By Stan Ashbee
Sunny South News
A few years ago a history book was completed to commemorate the 30th anniversary of the Prairie Tractor and Engine Museum, located just outside of Picture Butte. Now, the book helps celebrate the local society being 35 years old.
“It could be updated, I suppose,” said Jim George , prior to an afternoon tea to celebrate the museum turning 35. He compiled the information for the history book.
The book, tells the tale from the very beginning of the Prairie Tractor and Engine Museum.
“From 1982 and how they started out between Dunn’s Farm. It was there for four years with the threshing show and then moved into here when they bought this property. The property was originally very small, less than five acres then they gradually acquired more so they had a place to grow some crop,” he noted.
George said the museum rented the land and then bought it.
“They drew up a plan early for the village and only part of that has been realized. The design shows a grain elevator and a model farm, which never materialized. They did get a line on a grain elevator once and found it was too expensive to move it. It cost about $45,000 to move it and they talked themselves out of that,” he joked.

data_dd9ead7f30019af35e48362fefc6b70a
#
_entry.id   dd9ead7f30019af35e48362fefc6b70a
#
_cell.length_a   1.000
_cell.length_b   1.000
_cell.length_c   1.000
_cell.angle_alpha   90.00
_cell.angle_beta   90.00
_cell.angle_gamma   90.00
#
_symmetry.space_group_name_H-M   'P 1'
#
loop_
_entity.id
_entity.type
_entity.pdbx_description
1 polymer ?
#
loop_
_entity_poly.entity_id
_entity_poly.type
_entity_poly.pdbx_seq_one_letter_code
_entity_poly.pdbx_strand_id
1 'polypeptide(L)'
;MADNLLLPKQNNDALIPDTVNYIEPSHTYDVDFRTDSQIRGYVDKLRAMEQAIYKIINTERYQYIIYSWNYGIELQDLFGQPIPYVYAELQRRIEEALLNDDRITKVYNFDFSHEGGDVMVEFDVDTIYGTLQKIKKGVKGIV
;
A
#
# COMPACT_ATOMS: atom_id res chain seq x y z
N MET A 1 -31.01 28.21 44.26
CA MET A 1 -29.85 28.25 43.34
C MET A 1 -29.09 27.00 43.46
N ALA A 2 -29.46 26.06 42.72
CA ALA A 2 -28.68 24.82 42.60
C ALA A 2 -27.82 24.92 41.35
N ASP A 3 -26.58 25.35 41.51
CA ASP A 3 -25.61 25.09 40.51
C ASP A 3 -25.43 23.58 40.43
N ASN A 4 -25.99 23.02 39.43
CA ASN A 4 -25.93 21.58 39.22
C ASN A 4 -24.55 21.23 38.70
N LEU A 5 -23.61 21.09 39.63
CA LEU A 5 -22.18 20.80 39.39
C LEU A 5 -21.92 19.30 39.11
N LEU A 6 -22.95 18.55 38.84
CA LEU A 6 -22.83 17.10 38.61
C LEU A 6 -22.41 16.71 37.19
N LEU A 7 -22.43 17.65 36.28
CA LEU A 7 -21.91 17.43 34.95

An interesting part of the history is the coal mine, he added.
“The ravine that runs around here and eventually empties into the river was the location of about four or five different coal mines,” he said.
One of the original reasons for the museum was for an annual threshing show, which has always run the second Saturday in August.
“They set up an old threshing machine and they cut some of the crop with a binder, bind it and then haul it in on a rack and put it through the separator. Not a lot of it, just enough to illustrate how the machine works because the crop is saleable,” he explained, adding there used to be pony races, a heavy horse pull, sheep shearing and a tractor pull too.
According to George, the book features numerous tractors that have been restored by the museum over the years.
“A tractor would be donated or two of the same kind and one would be stripped for parts to build the other,” he said.
There’s a chapter on the acquisition of buildings, he added.
“The shop was the first build because they wanted a place to do their restoring work inside. It served as a meeting place, a banquet room and a workshop for quite a number of years until the Kleeman Hall was built and became the banquet hall, the dance hall and meeting room and the centre really of the museum,” he said.
George said the museum wanted to showcase what it was like to live back in the day and the history book preserves the area’s history. Visit Coyote Flats Pioneer Village and pick up a copy of the book.